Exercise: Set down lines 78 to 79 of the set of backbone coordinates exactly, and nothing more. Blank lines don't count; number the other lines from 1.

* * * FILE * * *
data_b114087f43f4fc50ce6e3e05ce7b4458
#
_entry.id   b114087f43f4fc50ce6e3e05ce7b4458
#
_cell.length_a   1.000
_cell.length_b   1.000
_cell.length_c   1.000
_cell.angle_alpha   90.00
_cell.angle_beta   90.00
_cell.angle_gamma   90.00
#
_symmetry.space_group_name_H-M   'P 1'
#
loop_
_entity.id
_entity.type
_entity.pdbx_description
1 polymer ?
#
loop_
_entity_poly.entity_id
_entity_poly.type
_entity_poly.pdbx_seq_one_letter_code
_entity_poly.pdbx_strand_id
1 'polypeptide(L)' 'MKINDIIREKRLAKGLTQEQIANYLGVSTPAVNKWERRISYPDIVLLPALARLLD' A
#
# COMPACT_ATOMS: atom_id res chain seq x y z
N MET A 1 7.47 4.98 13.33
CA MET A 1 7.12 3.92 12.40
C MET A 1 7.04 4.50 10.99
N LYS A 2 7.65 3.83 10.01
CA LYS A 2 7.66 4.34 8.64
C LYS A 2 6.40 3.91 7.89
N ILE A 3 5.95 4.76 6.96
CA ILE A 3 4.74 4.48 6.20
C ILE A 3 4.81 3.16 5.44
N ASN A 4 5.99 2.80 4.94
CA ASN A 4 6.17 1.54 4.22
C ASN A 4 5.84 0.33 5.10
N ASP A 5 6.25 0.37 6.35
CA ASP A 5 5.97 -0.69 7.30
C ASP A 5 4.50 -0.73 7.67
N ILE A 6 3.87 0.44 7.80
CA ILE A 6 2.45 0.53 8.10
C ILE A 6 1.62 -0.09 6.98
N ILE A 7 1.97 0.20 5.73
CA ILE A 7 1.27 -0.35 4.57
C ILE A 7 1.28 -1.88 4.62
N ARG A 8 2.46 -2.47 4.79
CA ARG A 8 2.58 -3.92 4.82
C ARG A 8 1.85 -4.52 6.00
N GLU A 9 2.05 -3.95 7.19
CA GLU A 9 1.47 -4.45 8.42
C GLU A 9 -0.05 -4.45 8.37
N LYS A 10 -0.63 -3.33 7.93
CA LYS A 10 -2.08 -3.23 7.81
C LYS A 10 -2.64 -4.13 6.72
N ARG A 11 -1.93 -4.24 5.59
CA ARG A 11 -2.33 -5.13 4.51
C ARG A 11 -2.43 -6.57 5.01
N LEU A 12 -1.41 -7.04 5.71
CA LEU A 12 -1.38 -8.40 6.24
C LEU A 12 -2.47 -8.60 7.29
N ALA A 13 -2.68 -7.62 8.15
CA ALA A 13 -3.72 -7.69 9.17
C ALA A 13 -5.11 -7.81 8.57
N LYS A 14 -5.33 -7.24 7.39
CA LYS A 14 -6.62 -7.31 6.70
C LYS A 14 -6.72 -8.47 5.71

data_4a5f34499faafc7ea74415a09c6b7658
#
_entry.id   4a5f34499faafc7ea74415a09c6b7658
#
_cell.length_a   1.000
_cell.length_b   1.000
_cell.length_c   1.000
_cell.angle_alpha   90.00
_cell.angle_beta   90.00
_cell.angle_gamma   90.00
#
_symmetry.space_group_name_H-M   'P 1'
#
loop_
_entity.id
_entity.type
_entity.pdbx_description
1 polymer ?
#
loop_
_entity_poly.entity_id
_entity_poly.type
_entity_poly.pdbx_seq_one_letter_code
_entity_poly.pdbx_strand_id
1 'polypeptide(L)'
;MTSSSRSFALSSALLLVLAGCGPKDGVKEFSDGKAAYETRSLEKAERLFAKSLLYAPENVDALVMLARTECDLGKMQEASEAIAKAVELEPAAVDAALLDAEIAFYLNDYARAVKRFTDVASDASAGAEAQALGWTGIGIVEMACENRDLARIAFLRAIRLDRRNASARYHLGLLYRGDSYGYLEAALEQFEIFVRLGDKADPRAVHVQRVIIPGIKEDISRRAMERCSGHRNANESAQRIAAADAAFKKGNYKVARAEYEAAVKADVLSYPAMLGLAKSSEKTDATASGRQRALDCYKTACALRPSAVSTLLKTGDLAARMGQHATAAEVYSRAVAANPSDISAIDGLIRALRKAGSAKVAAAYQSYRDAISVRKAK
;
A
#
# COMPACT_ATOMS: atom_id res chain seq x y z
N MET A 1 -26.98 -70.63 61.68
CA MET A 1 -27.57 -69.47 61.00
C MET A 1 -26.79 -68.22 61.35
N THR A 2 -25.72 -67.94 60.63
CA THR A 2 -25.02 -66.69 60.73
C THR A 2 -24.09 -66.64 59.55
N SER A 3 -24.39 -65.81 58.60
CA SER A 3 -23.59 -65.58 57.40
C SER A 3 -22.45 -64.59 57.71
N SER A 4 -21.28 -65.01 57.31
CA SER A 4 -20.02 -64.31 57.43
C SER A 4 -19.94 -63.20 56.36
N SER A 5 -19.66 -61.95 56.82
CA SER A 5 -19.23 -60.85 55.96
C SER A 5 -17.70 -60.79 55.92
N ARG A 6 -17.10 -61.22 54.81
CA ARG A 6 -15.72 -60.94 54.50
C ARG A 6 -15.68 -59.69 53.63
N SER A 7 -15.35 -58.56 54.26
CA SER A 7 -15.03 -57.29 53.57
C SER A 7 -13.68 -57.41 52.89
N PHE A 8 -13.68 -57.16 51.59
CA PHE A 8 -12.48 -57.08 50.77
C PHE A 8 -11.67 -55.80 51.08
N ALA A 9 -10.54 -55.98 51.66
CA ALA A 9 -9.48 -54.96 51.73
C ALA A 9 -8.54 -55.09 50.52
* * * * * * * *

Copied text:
_cell.angle_beta   90.00
_cell.angle_gamma   90.00